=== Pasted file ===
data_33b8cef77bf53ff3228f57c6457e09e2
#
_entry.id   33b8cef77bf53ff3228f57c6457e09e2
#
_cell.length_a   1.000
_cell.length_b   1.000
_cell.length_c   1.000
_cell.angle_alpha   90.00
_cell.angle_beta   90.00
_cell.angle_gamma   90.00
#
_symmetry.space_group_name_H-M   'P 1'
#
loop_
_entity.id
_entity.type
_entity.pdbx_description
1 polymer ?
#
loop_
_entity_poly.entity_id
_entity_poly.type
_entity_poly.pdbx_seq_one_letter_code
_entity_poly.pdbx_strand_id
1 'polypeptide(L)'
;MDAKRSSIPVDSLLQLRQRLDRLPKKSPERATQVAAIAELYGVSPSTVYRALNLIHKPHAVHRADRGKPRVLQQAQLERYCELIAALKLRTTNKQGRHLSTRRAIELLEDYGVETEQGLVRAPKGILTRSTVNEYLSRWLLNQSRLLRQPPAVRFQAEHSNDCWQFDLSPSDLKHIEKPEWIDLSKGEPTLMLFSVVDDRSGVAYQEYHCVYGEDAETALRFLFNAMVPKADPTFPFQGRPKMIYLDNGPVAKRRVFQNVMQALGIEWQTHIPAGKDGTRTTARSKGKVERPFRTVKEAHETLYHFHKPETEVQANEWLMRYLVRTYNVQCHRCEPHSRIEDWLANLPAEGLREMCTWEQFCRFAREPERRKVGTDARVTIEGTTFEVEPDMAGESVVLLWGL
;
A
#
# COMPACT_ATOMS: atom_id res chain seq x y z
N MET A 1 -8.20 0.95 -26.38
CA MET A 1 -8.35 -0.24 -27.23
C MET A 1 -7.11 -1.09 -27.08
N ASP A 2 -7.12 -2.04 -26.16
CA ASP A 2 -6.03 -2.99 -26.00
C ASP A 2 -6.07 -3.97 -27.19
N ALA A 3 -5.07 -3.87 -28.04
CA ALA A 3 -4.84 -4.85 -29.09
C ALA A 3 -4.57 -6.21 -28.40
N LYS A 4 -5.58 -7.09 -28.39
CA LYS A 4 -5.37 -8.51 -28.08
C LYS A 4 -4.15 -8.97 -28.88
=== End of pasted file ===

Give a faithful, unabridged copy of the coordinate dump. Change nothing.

data_33b8cef77bf53ff3228f57c6457e09e2
#
_entry.id   33b8cef77bf53ff3228f57c6457e09e2
#
_cell.length_a   1.000
_cell.length_b   1.000
_cell.length_c   1.000
_cell.angle_alpha   90.00
_cell.angle_beta   90.00
_cell.angle_gamma   90.00
#
_symmetry.space_group_name_H-M   'P 1'
#
loop_
_entity.id
_entity.type
_entity.pdbx_description
1 polymer ?
#
loop_
_entity_poly.entity_id
_entity_poly.type
_entity_poly.pdbx_seq_one_letter_code
_entity_poly.pdbx_strand_id
1 'polypeptide(L)'
;MDAKRSSIPVDSLLQLRQRLDRLPKKSPERATQVAAIAELYGVSPSTVYRALNLIHKPHAVHRADRGKPRVLQQAQLERYCELIAALKLRTTNKQGRHLSTRRAIELLEDYGVETEQGLVRAPKGILTRSTVNEYLSRWLLNQSRLLRQPPAVRFQAEHSNDCWQFDLSPSDLKHIEKPEWIDLSKGEPTLMLFSVVDDRSGVAYQEYHCVYGEDAETALRFLFNAMVPKADPTFPFQGRPKMIYLDNGPVAKRRVFQNVMQALGIEWQTHIPAGKDGTRTTARSKGKVERPFRTVKEAHETLYHFHKPETEVQANEWLMRYLVRTYNVQCHRCEPHSRIEDWLANLPAEGLREMCTWEQFCRFAREPERRKVGTDARVTIEGTTFEVEPDMAGESVVLLWGL
;
A
#
# COMPACT_ATOMS: atom_id res chain seq x y z
N MET A 1 -8.20 0.95 -26.38
CA MET A 1 -8.35 -0.24 -27.23
C MET A 1 -7.11 -1.09 -27.08
N ASP A 2 -7.12 -2.04 -26.16
CA ASP A 2 -6.03 -2.99 -26.00
C ASP A 2 -6.07 -3.97 -27.19
N ALA A 3 -5.07 -3.87 -28.04
CA ALA A 3 -4.84 -4.85 -29.09
C ALA A 3 -4.57 -6.21 -28.40
N LYS A 4 -5.58 -7.09 -28.39
CA LYS A 4 -5.37 -8.51 -28.08
C LYS A 4 -4.15 -8.97 -28.88